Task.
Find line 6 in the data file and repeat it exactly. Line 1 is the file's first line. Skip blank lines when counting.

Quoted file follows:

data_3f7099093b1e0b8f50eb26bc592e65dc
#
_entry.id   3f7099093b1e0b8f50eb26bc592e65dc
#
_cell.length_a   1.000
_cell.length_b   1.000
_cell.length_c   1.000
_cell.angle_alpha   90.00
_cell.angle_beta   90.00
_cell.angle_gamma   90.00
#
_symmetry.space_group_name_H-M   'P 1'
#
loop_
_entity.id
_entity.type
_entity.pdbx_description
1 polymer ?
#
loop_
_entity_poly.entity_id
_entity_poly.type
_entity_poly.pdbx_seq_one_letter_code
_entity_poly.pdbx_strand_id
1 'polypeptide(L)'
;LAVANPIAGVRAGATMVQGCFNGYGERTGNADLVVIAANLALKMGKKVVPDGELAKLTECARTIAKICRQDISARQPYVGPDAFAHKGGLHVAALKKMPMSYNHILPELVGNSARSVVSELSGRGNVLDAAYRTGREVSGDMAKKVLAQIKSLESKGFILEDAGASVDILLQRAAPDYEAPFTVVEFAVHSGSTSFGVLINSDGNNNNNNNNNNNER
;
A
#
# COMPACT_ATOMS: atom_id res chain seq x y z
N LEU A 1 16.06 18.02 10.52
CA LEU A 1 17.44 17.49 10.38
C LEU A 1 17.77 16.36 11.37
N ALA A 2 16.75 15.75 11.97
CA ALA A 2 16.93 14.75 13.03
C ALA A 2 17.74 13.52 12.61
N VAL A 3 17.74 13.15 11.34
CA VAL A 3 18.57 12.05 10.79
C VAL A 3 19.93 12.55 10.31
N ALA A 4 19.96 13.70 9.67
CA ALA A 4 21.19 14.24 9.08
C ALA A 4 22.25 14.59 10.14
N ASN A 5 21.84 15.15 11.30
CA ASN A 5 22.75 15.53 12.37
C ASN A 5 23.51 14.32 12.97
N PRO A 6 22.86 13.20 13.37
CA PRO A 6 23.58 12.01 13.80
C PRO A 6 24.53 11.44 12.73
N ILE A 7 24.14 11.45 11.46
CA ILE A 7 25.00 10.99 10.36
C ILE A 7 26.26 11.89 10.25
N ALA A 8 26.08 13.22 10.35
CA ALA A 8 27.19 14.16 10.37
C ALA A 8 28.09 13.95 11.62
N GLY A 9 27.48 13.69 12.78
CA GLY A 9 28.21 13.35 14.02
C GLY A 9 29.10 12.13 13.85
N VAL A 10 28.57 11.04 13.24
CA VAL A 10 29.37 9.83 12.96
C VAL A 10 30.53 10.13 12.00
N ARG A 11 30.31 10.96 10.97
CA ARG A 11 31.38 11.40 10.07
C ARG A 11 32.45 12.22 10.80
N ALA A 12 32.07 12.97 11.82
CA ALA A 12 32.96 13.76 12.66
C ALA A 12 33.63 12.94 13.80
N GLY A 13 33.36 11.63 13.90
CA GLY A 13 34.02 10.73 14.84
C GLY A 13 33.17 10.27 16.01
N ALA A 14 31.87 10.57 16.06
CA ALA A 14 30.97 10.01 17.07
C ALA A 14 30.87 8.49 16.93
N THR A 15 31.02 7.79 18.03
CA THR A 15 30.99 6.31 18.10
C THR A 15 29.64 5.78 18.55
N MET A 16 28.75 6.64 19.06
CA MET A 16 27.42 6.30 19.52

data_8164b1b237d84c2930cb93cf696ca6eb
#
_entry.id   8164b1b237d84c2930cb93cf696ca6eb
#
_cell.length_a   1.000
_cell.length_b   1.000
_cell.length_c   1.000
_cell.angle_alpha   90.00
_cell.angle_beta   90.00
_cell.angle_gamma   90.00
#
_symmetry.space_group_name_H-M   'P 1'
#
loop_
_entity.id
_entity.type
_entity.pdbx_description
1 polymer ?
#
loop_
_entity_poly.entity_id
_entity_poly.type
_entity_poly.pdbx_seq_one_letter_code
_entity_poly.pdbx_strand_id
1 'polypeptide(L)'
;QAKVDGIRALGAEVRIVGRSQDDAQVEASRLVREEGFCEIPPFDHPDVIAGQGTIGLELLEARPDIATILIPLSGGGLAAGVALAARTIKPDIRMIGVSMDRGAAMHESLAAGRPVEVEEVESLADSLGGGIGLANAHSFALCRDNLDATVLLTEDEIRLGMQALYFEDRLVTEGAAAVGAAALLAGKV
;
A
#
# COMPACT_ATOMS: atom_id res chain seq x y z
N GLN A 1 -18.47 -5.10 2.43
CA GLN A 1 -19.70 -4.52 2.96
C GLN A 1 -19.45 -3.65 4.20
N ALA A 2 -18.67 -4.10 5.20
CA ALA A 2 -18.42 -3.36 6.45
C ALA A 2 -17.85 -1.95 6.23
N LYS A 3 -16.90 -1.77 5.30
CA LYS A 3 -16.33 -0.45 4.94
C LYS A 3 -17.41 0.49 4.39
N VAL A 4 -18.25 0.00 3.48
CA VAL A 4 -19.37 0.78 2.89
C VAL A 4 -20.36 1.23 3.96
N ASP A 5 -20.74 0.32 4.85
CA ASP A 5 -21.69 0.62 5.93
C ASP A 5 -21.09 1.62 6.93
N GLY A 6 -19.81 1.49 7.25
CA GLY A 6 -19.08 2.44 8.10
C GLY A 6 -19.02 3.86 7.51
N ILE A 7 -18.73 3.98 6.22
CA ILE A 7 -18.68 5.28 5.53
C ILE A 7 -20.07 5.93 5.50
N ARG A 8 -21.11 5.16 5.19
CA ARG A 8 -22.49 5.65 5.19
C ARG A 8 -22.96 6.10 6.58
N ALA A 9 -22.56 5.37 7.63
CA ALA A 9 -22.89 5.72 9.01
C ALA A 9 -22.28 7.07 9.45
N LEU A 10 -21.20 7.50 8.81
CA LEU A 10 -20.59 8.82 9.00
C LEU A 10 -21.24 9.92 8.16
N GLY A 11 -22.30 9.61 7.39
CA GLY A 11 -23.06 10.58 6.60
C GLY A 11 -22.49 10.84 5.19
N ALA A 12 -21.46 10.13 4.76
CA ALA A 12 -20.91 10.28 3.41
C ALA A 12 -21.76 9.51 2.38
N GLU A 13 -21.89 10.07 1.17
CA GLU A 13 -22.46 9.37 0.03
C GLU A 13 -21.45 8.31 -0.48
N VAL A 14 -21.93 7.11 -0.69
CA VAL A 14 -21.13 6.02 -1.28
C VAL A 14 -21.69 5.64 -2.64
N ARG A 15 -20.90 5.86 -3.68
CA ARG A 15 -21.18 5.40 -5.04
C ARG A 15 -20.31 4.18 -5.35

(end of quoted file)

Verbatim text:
_cell.length_b   1.000